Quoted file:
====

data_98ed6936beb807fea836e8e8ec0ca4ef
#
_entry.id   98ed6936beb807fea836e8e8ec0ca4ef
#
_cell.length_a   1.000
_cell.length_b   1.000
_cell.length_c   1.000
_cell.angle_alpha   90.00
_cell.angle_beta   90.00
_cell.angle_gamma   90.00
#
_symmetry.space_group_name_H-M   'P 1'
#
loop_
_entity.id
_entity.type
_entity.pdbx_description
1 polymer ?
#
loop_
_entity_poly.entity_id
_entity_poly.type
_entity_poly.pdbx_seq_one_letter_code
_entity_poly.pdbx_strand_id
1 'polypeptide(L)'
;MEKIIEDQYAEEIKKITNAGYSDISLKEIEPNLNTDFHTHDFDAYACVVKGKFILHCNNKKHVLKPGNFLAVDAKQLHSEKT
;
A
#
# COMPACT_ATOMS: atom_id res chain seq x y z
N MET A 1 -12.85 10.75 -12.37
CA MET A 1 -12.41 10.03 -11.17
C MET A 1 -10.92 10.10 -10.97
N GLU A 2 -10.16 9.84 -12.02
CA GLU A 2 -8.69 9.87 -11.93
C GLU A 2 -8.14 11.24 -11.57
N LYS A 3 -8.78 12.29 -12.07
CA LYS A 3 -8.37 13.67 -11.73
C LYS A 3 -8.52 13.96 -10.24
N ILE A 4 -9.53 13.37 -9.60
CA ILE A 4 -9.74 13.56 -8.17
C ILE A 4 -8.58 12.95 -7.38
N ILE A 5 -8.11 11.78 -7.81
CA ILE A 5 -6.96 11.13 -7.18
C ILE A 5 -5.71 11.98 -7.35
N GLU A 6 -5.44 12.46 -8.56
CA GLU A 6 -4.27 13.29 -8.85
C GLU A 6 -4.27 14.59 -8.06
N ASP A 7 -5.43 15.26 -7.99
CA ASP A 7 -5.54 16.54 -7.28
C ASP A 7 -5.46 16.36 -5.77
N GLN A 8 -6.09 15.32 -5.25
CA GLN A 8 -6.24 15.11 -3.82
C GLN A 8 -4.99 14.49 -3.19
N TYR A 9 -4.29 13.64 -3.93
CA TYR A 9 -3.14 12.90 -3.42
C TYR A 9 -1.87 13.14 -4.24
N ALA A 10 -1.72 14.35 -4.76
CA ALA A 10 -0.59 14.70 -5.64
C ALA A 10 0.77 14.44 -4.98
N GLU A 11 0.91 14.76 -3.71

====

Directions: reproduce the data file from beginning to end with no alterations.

data_98ed6936beb807fea836e8e8ec0ca4ef
#
_entry.id   98ed6936beb807fea836e8e8ec0ca4ef
#
_cell.length_a   1.000
_cell.length_b   1.000
_cell.length_c   1.000
_cell.angle_alpha   90.00
_cell.angle_beta   90.00
_cell.angle_gamma   90.00
#
_symmetry.space_group_name_H-M   'P 1'
#
loop_
_entity.id
_entity.type
_entity.pdbx_description
1 polymer ?
#
loop_
_entity_poly.entity_id
_entity_poly.type
_entity_poly.pdbx_seq_one_letter_code
_entity_poly.pdbx_strand_id
1 'polypeptide(L)'
;MEKIIEDQYAEEIKKITNAGYSDISLKEIEPNLNTDFHTHDFDAYACVVKGKFILHCNNKKHVLKPGNFLAVDAKQLHSEKT
;
A
#
# COMPACT_ATOMS: atom_id res chain seq x y z
N MET A 1 -12.85 10.75 -12.37
CA MET A 1 -12.41 10.03 -11.17
C MET A 1 -10.92 10.10 -10.97
N GLU A 2 -10.16 9.84 -12.02
CA GLU A 2 -8.69 9.87 -11.93
C GLU A 2 -8.14 11.24 -11.57
N LYS A 3 -8.78 12.29 -12.07
CA LYS A 3 -8.37 13.67 -11.73
C LYS A 3 -8.52 13.96 -10.24
N ILE A 4 -9.53 13.37 -9.60
CA ILE A 4 -9.74 13.56 -8.17
C ILE A 4 -8.58 12.95 -7.38
N ILE A 5 -8.11 11.78 -7.81
CA ILE A 5 -6.96 11.13 -7.18
C ILE A 5 -5.71 11.98 -7.35
N GLU A 6 -5.44 12.46 -8.56
CA GLU A 6 -4.27 13.29 -8.85
C GLU A 6 -4.27 14.59 -8.06
N ASP A 7 -5.43 15.26 -7.99
CA ASP A 7 -5.54 16.54 -7.28
C ASP A 7 -5.46 16.36 -5.77
N GLN A 8 -6.09 15.32 -5.25
CA GLN A 8 -6.24 15.11 -3.82
C GLN A 8 -4.99 14.49 -3.19
N TYR A 9 -4.29 13.64 -3.93
CA TYR A 9 -3.14 12.90 -3.42
C TYR A 9 -1.87 13.14 -4.24
N ALA A 10 -1.72 14.35 -4.76
CA ALA A 10 -0.59 14.70 -5.64
C ALA A 10 0.77 14.44 -4.98
N GLU A 11 0.91 14.76 -3.71